Editors' ChoiceInnate Immunity

Netting the Bad Guys

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Science Signaling  31 Jul 2012:
Vol. 5, Issue 235, pp. ec204
DOI: 10.1126/scisignal.2003440

Antimicrobial peptides are an evolutionarily conserved component of innate immunity in the intestine. One family, α-defensins, typically exerts their antimicrobial effects through microbicidal activity against bacteria. Humans express only two α-defensins, human defensin 5 (HD5) and HD6. HD5 exhibits bactericidal activity and plays a role in shaping the bacterial composition of the gut. HD6, on the other hand, does not show bactericidal activity and its function in the gut is unclear. Now, Chu et al. (see the Perspective by Ouellette and Selsted) show that HD6 protects against bacterial pathogens. Rather than killing them directly, HD6 binds to bacteria surface proteins and, through a process of self-assembly, forms fibrils and nanonets that ensnare invading bacterial pathogens.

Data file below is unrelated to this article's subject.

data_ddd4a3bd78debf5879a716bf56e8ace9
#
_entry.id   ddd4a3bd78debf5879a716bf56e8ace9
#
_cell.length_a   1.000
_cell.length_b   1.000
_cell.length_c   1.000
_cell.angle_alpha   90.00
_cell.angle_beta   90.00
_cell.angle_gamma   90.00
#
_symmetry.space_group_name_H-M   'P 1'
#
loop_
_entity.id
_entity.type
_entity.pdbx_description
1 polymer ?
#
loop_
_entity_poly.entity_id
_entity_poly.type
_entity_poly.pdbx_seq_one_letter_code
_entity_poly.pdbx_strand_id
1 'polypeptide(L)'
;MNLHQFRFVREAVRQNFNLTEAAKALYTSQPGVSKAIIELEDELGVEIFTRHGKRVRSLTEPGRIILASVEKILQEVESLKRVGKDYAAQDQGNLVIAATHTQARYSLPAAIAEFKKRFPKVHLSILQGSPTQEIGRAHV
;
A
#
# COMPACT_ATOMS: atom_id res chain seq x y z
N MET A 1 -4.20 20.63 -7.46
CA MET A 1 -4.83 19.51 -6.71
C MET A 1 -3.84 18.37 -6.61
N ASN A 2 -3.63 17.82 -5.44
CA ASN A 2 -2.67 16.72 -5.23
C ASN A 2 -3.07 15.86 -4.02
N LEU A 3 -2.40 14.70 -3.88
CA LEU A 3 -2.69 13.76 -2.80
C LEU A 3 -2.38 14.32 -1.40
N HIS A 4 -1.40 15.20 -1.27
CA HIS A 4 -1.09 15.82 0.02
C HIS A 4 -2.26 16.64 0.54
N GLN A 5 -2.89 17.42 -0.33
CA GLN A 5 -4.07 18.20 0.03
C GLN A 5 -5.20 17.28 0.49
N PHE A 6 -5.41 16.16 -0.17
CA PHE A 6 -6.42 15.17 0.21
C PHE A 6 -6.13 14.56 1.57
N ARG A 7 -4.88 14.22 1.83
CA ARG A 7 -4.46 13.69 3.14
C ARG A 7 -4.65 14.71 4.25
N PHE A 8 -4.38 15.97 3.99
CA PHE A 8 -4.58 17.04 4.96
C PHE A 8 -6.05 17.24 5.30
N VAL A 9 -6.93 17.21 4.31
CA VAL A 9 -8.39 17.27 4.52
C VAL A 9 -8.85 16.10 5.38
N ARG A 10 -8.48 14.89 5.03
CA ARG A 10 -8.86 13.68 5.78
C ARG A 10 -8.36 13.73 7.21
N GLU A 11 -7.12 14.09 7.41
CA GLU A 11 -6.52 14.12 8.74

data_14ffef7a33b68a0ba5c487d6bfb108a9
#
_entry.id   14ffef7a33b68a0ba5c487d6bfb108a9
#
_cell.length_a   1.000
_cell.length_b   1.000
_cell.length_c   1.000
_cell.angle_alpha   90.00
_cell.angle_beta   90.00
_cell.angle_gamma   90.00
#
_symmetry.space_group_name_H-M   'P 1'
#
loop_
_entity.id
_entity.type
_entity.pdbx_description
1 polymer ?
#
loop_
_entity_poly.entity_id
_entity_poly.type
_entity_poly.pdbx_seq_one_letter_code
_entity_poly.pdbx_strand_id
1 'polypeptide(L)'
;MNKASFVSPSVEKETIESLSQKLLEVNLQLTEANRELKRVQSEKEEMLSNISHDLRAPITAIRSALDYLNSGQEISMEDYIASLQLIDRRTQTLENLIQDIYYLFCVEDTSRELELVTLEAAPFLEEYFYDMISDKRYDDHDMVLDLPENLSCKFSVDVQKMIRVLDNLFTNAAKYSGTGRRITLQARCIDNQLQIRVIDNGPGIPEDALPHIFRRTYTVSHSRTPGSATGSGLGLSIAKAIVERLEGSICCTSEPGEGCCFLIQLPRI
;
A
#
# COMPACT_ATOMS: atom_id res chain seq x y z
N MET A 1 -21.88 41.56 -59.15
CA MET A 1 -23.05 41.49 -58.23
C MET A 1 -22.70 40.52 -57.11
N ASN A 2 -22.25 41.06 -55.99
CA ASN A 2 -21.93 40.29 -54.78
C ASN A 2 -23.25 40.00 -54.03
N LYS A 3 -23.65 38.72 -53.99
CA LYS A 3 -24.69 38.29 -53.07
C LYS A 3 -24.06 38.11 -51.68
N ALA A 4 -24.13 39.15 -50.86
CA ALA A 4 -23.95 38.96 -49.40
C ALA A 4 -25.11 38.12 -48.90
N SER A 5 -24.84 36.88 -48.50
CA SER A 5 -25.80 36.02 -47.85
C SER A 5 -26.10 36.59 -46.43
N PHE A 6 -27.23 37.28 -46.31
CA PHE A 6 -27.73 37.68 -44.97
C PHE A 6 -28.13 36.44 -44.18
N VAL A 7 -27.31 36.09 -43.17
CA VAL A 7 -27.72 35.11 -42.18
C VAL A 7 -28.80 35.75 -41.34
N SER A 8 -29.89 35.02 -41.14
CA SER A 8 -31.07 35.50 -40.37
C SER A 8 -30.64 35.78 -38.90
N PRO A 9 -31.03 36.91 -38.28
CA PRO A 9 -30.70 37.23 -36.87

H. Chu, M. Pazgier, G. Jung, S.-P. Nuccio, P. A. Castillo, M. F. de Jong, M. G. Winter, S. E. Winter, J. Wehkamp, B. Shen, N. H. Salzman, M. A. Underwood, R. M. Tsolis, G. M. Young, W. Lu, R. I. Lehrer, A. J. Bäumler, C. L. Bevins, Human α-defensin 6 promotes mucosal innate immunity through self-assembled peptide nanonets. Science 337, 477–481 (2012). [Abstract] [Full Text]

A. J. Ouellette, M. E. Selsted, HD6 defensin nanonets. Science 337, 420–421 (2012). [Abstract] [Full Text]

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